The company's success has been due to its clean, beautifully intuitive shopping app, which works flawlessly on every device, and also to its awesomely fast delivery service. In one instance, which has become the stuff of local legend, a millionaire's trophy wife was horrified to discover that she was completely out of cocktail onions, and a party she was hosting was beginning in a half hour. She placed an order on her cellphone, and a motorcycle courier from MyShoppingCart had the onions in her hand in 17 minutes flat. (That $1.75 jar of onions did, of course, cost her $50, charged to her American Express card, but she didn't notice.)
But now the company has encountered a problem -- the warehouse. There are bottlenecks: it's taking too long for items to get from the receiving side of the shipping dock to the shelves. It's taking too long to pick an order from the shelves and get it out the door, in either a car trunk or motorcycle saddlebags. There's no minimum acceptable time for either activity; the emphasis is always on making things faster.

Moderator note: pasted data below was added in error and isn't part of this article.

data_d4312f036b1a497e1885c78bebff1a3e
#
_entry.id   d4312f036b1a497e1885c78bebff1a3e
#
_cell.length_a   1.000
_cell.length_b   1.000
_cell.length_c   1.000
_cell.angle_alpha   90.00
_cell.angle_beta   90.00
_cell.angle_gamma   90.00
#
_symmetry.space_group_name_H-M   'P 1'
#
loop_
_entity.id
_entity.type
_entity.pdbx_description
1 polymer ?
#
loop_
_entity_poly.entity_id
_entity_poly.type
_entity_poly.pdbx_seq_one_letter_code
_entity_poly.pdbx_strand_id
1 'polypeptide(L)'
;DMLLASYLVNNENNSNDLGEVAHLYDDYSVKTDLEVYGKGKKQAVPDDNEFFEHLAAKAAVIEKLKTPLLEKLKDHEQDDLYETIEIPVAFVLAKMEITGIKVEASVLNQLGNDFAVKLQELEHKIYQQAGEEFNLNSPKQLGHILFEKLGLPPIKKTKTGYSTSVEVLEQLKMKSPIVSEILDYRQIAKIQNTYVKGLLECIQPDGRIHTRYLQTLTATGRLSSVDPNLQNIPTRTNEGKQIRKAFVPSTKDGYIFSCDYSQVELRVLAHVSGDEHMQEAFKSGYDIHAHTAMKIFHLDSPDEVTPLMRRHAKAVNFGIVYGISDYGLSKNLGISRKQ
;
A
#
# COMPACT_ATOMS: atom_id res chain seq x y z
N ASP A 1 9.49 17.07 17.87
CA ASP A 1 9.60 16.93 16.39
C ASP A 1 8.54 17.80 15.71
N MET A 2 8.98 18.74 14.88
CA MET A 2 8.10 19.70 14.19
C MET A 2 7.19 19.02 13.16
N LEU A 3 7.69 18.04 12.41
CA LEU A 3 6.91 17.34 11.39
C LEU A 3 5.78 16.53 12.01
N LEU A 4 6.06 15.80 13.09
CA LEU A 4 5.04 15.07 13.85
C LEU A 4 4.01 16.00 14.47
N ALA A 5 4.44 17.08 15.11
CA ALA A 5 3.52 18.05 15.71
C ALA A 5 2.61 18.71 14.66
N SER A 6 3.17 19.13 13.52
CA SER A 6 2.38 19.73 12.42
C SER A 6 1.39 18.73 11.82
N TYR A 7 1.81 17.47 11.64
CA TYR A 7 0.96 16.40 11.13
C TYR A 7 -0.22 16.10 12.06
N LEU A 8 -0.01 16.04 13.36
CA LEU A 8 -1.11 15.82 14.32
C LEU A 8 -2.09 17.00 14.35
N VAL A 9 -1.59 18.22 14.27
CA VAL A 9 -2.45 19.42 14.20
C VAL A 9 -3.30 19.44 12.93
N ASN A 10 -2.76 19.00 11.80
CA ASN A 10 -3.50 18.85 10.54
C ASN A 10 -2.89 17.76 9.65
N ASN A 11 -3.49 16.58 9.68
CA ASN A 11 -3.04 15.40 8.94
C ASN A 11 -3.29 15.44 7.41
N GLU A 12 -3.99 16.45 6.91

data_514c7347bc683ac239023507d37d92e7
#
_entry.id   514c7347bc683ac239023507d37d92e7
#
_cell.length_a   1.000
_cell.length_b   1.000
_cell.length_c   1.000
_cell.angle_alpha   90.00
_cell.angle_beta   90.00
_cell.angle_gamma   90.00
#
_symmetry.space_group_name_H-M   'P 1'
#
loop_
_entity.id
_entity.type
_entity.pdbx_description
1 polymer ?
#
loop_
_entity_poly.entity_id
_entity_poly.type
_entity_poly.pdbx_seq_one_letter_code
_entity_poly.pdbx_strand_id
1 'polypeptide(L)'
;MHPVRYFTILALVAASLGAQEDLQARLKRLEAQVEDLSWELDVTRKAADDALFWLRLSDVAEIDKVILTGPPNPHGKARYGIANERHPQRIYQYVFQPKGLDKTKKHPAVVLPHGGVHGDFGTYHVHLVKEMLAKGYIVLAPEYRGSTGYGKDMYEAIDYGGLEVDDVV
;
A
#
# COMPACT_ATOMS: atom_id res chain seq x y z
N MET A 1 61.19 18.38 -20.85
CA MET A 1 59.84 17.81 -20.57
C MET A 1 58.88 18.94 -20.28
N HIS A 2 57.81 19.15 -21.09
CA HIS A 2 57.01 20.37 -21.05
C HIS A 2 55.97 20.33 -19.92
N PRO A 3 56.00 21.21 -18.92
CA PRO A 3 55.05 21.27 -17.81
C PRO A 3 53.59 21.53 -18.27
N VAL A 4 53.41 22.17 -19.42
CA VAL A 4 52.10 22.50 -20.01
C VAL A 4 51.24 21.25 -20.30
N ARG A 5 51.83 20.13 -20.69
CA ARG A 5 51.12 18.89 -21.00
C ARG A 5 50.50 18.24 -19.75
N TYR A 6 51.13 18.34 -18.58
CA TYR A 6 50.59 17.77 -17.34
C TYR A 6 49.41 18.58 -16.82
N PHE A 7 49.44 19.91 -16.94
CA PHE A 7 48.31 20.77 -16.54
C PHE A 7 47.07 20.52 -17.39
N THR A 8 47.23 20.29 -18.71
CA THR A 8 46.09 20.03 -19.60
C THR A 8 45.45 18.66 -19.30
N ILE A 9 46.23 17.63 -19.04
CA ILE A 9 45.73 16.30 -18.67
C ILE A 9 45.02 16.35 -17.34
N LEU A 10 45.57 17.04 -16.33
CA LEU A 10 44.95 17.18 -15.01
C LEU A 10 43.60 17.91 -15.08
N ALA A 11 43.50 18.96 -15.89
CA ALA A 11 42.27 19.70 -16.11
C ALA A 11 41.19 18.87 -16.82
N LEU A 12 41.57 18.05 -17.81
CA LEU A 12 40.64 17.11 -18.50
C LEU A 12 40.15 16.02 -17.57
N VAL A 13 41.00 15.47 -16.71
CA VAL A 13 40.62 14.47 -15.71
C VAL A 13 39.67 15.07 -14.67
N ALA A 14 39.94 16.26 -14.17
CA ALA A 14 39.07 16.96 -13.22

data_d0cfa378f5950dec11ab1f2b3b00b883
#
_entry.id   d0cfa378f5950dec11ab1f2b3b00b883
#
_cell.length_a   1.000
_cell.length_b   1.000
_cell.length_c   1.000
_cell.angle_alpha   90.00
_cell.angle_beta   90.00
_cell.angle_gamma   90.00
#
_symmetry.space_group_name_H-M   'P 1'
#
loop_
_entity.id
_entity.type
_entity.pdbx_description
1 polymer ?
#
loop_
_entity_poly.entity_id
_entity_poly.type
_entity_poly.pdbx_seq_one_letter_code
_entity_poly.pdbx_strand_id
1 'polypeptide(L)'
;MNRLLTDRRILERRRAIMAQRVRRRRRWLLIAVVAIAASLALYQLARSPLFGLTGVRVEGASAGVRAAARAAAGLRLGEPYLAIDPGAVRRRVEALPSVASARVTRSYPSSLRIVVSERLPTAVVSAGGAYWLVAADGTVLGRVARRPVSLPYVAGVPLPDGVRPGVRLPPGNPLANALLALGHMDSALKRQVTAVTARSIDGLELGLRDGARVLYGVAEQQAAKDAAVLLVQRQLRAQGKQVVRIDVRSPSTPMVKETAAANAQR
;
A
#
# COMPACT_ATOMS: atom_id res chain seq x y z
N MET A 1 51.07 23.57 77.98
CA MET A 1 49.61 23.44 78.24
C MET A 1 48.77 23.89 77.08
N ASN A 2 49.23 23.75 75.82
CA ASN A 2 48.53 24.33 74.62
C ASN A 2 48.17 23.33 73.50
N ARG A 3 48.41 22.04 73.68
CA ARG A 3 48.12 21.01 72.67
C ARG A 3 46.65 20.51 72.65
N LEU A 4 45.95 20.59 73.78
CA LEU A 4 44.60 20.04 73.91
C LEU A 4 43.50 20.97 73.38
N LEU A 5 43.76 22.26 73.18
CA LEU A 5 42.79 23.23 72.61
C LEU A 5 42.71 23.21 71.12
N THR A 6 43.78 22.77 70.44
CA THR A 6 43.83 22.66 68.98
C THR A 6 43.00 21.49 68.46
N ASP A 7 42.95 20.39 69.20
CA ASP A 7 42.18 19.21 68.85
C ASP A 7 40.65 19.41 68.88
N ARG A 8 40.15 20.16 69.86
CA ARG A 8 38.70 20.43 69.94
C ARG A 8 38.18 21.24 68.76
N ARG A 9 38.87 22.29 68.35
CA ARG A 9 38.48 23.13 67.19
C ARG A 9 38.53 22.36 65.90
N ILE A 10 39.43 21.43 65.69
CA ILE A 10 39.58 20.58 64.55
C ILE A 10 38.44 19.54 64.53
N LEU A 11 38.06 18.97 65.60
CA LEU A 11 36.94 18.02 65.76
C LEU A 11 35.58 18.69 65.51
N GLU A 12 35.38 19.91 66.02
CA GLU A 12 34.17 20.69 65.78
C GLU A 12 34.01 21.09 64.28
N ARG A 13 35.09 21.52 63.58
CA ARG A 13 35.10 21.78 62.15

Obviously, it's impossible to know the particulars of what's going on. But how would you find out? Once you know, what sort of program would you put into place, to make things better? In particular:
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ASQ (2014). Plan-do-check-act (PDCA) cycle. Retrieved on 30 Nov 2015* from http://asq.org/learn-about-quality/project-planning-tools/overview/pdca-cycle.html
Moen, R. & Norman, C. (n.d.) Evolution of PDCA cycle. Retrieved on 30 Nov 2015* from http://pkpinc.com/files/NA01MoenNormanFullpaper.pdf
Murray, M. (2015c). Total quality management (TQM). Retrieved on 30 Nov 2015* from http://logistics.about.com/od/qualityinthesupplychain/a/TQM.htm
Murray, M. (2015d). Benchmarking in the supply chain. Retrieved on 30 Nov 2015* from http://logistics.about.com/od/qualityinthesupplychain/a/benchmarking.htm
Murray, M. (2015e). Continuous Improvement Tools. Retrieved on 30 Nov 2015* from http://logistics.about.com/od/qualityinthesupplychain/a/Continuous-Improvement-Tools.htm